Thursday, August 26, 2004
Absentee ballots on sale in Miami
But as an avid follower of Florida's corrupt voting system, there was little in the article to surprise me, until I came to this:
Buying ballots is another current problem. In 1998, an election volunteer was caught selling ballots to undercover agents. And just last week, the Cuban exile columnist Max Lesnik reported that absentee ballots were being sold on Miami's Calle Ocho for $25 apiece.
I've searched for Lesnik's writing on this (it's mostly in Spanish), but could find no mention. However, Lesnik also has a radio show in Miami, so it could have fallen below the search-engine radars.
If anyone can find a reference, please pass it along.
Meanwhile, Bob Herbert of the NY Times has been conducting what appears to be a one-man crusade to expose intimidation of elderly black voters in the Orlando area by Florida Dept. of Law Enforcement (FDLE) investigators.
The officers, from the Florida Department of Law Enforcement, which reports to Gov. Jeb Bush, say they are investigating allegations of voter fraud that came up during the Orlando mayoral election in March.
Officials refused to discuss details of the investigation, other than to say that absentee ballots are involved. They said they had no idea when the investigation might end, and acknowledged that it may continue right through the presidential election.
The state police officers, armed and in plain clothes, have questioned dozens of voters in their homes. Some of those questioned have been volunteers in get-out-the-vote campaigns.
I asked if all the people interrogated were black.
"Well, mainly it was a black neighborhood we were looking at - yes," he said.
He also said, "Most of them were elderly."
When I asked why, he said, "That's just the people we selected out of a random sample to interview." [emphasis added]
Gee, who would have guessed that a random sample of voters in the Orlando area would have turned up so many black elderly voters? There's been quite a change in the demographics of the area since I last looked.
In a follow-up column of August 20, Herbert writes,
It turns out that a Florida Department of Law Enforcement investigation, in which state troopers have gone into the homes of elderly black voters in Orlando in a bizarre hunt for evidence of election fraud, is being conducted despite a finding by the department last May "that there was no basis to support the allegations of election fraud."
State officials have said that the investigation, which has already frightened many voters and intimidated elderly volunteers, is in response to allegations of voter fraud involving absentee ballots that came up during the Orlando mayoral election in March. But the department considered that matter closed last spring, according to a letter from the office of Guy Tunnell, the department's commissioner, to Lawson Lamar, the state attorney in Orlando, who would be responsible for any criminal prosecutions.
The letter, dated May 13, said:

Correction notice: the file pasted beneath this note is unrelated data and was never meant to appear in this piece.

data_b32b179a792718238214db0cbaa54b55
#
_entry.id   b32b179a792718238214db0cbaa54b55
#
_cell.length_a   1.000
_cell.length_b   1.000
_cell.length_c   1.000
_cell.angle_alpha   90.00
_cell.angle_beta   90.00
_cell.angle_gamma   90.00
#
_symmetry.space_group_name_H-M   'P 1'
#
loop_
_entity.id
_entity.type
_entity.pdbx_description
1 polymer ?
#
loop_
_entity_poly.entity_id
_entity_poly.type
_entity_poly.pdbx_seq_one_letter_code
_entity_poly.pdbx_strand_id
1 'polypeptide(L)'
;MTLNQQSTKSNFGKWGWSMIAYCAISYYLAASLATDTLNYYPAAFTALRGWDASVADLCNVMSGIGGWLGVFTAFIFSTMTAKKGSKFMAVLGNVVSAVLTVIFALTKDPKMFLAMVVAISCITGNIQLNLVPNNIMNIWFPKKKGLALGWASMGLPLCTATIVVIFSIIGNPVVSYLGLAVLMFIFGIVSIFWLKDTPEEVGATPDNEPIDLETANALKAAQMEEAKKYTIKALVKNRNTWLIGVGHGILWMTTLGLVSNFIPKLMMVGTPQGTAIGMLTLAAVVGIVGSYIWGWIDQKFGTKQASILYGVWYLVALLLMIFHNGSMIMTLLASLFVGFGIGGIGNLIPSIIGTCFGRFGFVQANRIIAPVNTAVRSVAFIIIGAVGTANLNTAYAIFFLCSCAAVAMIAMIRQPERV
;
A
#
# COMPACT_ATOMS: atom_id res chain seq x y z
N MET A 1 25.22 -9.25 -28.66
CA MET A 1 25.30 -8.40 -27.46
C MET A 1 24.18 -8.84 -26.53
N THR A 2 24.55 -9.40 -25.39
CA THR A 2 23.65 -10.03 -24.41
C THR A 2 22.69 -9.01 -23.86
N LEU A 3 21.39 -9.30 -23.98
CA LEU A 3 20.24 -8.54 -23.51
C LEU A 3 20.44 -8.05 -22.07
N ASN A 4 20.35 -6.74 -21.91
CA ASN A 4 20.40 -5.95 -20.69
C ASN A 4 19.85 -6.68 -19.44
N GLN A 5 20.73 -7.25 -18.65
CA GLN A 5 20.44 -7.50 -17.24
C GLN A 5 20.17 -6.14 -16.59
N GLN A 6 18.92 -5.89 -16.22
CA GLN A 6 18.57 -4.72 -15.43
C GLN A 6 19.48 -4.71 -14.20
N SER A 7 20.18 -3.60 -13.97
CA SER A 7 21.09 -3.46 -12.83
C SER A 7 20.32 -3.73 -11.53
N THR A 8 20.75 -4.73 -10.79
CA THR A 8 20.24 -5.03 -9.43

"We received your package related to the allegations of voter fraud during the 2004 mayoral election. This dealt with the manner in which absentee ballots were either handled or collected by campaign staffers for Mayor Buddy Dyer. Since this matter involved an elected official, the allegations were forwarded to F.D.L.E.'s Executive Investigations in Tallahassee, Florida.
"The documents were reviewed by F.D.L.E., as well as the Florida Division of Elections. It was determined that there was no basis to support the allegations of election fraud concerning these absentee ballots. Since there is no evidence of criminal misconduct involving Mayor Dyer, the Florida Department of Law Enforcement considers this matter closed."
And how are the officers going about their "investigation"?
The officers were armed and in plain clothes. For elderly African-American voters, who remember the terrible torment inflicted on blacks who tried to vote in the South in the 1950's and 60's, the sight of armed police officers coming into their homes to interrogate them about voting is chilling indeed.
One woman, who is in her mid-70's and was visited by two officers in June, said in an affidavit: "After entering my house, they asked me if they could take their jackets off, to which I answered yes. When they removed their jackets, I noticed they were wearing side arms. ... And I noticed an ankle holster on one of them when they sat down."
Though apprehensive, she answered all of their questions. But for a lot of voters, the emotional response to the investigation has gone beyond apprehension to outright fear.
So while absentee ballots are for sale on the main street of Cuban Miami, the FDLE is investigating a closed case in Orlando among blacks.
And the nice thing about these freshly minted ballots on sale in Miami is that after the 2000 election, the Florida legislature (Republican, of course) removed the requirement for an authenticating witness's signature on those ballots. More convenient, less fuss.
Related post: In case you're worried about the November election...